Indians.com is reporting that Matt Whitney has been returned to the Indians organization, and he'll be starting the 2008 season with the Double-A Akron Aeros rather than the (nominally) major league Washington Nationals.
Whitney was a stud hitting prospect when the Indians drafted him out of high school in the first round of the 2002 draft. After drawing comparisons to Manny Ramirez, he promptly broke his leg and has struggled for five years to produce anything resembling the work of an elite or even good prospect.
Whitney's value was further reduced when he was moved from 3B to 1B at the start of the 2007 season, in recognition of his reduced mobility. But that move may have contributed to a re-awakening of his bat, as he finally put up solid numbers in Lake County and performed even better once promoted to Kinston.
Even that performance, however, still left Whitney as a 23-year-old prospect who'd never seen Double-A, conquering the lower minors only at a relatively advanced age and in his fourth season at that level. Faced with a 40-man roster crunch, the Indians chose to expose Whitney to December's Rule 5 draft, in which both he and Aeros CF Brian Barton were selected by the Nationals and Cardinals respectively.
Barton has more or less thrived with the Cardinals and is more of a classic Rule 5 pick, with speed and defensive skills that make him useful even if only as the 25th man on the big-league roster. Whitney realistically was a very long-shot to stick with any major league club, however, having never faced even Double-A pitching and bringing little to any roster except his bat. Unsurprisingly, he struggled against major league pitching, even against advanced prospects and non-roster invitees.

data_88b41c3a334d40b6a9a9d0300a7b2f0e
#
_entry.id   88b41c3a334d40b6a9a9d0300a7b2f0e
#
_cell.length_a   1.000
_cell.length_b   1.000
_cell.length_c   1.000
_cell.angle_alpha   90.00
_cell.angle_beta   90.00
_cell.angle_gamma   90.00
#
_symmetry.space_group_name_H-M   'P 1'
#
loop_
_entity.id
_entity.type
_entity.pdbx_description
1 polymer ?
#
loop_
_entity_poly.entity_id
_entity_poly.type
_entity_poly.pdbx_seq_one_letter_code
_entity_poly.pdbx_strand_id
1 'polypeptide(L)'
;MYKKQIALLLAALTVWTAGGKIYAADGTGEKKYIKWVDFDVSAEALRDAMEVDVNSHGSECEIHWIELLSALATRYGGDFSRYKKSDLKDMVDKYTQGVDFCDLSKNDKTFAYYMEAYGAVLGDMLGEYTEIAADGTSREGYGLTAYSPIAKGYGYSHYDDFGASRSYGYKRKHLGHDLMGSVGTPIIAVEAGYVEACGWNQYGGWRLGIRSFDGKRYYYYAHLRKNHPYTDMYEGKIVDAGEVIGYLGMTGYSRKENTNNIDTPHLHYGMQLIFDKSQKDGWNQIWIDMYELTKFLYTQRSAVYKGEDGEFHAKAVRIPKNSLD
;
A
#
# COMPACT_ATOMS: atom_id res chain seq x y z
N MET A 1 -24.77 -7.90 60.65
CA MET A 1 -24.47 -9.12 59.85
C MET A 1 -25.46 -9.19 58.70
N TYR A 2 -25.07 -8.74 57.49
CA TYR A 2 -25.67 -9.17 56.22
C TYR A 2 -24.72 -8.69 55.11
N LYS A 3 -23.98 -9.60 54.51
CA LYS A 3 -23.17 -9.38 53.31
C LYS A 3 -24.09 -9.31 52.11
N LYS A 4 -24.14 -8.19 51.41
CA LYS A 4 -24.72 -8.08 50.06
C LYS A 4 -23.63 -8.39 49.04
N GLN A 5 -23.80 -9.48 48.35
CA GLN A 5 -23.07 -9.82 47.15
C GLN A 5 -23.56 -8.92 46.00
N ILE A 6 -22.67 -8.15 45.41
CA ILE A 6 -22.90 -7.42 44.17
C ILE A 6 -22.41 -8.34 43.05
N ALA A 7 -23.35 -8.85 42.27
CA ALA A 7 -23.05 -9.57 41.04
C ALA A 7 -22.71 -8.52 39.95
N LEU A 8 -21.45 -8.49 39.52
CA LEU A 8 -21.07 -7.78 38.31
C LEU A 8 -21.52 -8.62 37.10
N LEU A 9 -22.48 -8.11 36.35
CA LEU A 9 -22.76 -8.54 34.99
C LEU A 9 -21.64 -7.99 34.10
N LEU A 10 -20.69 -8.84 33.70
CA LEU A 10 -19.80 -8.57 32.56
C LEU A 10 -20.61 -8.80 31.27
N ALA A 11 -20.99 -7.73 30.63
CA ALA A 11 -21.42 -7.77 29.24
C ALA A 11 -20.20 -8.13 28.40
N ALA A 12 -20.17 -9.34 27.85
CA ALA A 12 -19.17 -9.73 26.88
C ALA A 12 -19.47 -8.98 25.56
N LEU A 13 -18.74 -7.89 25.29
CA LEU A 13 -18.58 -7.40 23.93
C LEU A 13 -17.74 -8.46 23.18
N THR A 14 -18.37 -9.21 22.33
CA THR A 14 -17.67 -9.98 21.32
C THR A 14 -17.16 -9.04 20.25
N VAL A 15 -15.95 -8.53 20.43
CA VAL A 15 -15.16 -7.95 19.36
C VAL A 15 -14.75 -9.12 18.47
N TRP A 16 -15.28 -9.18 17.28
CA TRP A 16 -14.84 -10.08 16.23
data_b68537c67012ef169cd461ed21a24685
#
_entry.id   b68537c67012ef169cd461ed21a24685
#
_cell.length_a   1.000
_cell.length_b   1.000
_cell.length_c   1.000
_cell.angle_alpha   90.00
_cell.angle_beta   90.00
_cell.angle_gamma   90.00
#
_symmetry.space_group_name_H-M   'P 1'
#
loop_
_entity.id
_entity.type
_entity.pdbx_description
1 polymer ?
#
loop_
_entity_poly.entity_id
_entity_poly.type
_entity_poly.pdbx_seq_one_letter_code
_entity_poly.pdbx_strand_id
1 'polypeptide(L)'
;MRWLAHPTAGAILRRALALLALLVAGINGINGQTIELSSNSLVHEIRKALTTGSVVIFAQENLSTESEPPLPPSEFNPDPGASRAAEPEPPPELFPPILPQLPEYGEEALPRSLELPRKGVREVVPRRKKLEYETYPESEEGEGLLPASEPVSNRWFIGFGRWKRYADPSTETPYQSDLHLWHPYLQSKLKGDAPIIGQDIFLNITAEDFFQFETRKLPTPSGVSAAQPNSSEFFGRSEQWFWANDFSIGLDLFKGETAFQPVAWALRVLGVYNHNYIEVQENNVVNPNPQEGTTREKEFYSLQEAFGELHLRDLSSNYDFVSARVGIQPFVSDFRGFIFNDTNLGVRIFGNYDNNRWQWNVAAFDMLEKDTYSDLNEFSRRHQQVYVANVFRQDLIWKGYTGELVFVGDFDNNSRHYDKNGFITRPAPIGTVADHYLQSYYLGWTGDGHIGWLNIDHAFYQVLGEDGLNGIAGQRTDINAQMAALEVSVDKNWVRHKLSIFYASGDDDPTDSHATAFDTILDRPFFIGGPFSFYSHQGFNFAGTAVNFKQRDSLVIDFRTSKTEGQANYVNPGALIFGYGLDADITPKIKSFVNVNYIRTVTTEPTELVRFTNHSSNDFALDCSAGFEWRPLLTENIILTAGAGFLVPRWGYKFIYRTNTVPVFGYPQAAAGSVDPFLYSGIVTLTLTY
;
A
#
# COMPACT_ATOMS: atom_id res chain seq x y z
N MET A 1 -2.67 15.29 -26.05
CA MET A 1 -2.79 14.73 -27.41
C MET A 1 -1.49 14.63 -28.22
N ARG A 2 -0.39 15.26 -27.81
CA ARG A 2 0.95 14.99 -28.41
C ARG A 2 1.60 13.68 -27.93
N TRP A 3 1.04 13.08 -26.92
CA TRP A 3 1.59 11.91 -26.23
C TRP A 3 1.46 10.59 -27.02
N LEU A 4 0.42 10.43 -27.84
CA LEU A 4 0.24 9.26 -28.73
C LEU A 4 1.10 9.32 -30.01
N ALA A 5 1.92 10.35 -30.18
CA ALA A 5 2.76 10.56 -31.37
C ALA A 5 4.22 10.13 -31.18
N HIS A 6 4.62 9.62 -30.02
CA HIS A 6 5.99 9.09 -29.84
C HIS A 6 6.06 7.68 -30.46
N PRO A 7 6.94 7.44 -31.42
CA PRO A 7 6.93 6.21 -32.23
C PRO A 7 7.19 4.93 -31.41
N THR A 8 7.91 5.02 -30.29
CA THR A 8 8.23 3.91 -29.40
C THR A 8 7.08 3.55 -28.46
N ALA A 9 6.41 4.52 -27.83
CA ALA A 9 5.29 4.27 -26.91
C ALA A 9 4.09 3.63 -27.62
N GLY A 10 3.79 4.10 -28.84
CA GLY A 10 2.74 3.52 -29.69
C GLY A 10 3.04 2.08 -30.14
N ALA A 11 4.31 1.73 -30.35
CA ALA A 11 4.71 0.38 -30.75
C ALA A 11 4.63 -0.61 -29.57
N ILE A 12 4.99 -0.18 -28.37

Still just 24 years old, Whitney remains a real prospect even if not a particularly accomplished one as a minor leaguer. His 2007 performance leaves open the question, is he first-round talent, finally recovered and showing his real ability? Or is he a marginal talent, who was merely starting to peak at 23, doing well (but not dominating) against younger and less experienced players? The age-22 or -23 player who does well in A-ball is a cliche in terms of unfounded prospect hype, but Whitney's first-round talent and subsequent injury at least raises an eyebrow, even for an old-prospect skeptic like me. How he performs at age 24 in Double-A will tell the tale.